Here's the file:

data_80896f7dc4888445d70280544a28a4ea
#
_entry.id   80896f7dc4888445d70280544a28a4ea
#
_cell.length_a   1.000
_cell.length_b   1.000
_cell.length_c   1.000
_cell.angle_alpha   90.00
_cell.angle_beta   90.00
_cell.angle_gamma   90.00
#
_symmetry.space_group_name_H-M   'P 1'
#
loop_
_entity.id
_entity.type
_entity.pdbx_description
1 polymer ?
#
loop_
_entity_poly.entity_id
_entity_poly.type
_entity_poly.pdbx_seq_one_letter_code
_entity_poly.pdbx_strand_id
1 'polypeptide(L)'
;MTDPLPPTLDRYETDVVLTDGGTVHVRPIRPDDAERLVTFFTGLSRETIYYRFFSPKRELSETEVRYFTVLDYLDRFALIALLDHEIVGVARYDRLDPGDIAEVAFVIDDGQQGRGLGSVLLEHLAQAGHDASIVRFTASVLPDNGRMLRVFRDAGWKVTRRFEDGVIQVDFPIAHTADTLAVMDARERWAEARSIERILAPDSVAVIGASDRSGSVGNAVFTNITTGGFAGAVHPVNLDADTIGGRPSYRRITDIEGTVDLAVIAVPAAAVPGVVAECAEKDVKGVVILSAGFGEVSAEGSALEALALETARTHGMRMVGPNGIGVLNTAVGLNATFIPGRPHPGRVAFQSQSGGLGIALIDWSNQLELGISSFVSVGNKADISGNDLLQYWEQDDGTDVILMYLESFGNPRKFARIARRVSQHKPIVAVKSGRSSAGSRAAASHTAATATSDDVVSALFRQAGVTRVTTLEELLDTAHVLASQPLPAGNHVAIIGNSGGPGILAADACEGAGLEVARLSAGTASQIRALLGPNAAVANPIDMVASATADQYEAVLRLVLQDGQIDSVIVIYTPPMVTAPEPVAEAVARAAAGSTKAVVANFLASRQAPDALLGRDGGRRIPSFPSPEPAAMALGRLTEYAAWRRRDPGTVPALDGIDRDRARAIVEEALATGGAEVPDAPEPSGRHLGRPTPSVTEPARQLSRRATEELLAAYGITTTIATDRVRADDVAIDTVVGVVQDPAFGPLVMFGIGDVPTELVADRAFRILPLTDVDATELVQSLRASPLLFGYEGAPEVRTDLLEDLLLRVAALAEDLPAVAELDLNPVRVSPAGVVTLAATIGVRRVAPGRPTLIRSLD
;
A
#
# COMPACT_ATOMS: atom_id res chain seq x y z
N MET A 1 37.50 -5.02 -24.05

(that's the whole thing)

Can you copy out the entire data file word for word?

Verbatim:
data_80896f7dc4888445d70280544a28a4ea
#
_entry.id   80896f7dc4888445d70280544a28a4ea
#
_cell.length_a   1.000
_cell.length_b   1.000
_cell.length_c   1.000
_cell.angle_alpha   90.00
_cell.angle_beta   90.00
_cell.angle_gamma   90.00
#
_symmetry.space_group_name_H-M   'P 1'
#
loop_
_entity.id
_entity.type
_entity.pdbx_description
1 polymer ?
#
loop_
_entity_poly.entity_id
_entity_poly.type
_entity_poly.pdbx_seq_one_letter_code
_entity_poly.pdbx_strand_id
1 'polypeptide(L)'
;MTDPLPPTLDRYETDVVLTDGGTVHVRPIRPDDAERLVTFFTGLSRETIYYRFFSPKRELSETEVRYFTVLDYLDRFALIALLDHEIVGVARYDRLDPGDIAEVAFVIDDGQQGRGLGSVLLEHLAQAGHDASIVRFTASVLPDNGRMLRVFRDAGWKVTRRFEDGVIQVDFPIAHTADTLAVMDARERWAEARSIERILAPDSVAVIGASDRSGSVGNAVFTNITTGGFAGAVHPVNLDADTIGGRPSYRRITDIEGTVDLAVIAVPAAAVPGVVAECAEKDVKGVVILSAGFGEVSAEGSALEALALETARTHGMRMVGPNGIGVLNTAVGLNATFIPGRPHPGRVAFQSQSGGLGIALIDWSNQLELGISSFVSVGNKADISGNDLLQYWEQDDGTDVILMYLESFGNPRKFARIARRVSQHKPIVAVKSGRSSAGSRAAASHTAATATSDDVVSALFRQAGVTRVTTLEELLDTAHVLASQPLPAGNHVAIIGNSGGPGILAADACEGAGLEVARLSAGTASQIRALLGPNAAVANPIDMVASATADQYEAVLRLVLQDGQIDSVIVIYTPPMVTAPEPVAEAVARAAAGSTKAVVANFLASRQAPDALLGRDGGRRIPSFPSPEPAAMALGRLTEYAAWRRRDPGTVPALDGIDRDRARAIVEEALATGGAEVPDAPEPSGRHLGRPTPSVTEPARQLSRRATEELLAAYGITTTIATDRVRADDVAIDTVVGVVQDPAFGPLVMFGIGDVPTELVADRAFRILPLTDVDATELVQSLRASPLLFGYEGAPEVRTDLLEDLLLRVAALAEDLPAVAELDLNPVRVSPAGVVTLAATIGVRRVAPGRPTLIRSLD
;
A
#
# COMPACT_ATOMS: atom_id res chain seq x y z
N MET A 1 37.50 -5.02 -24.05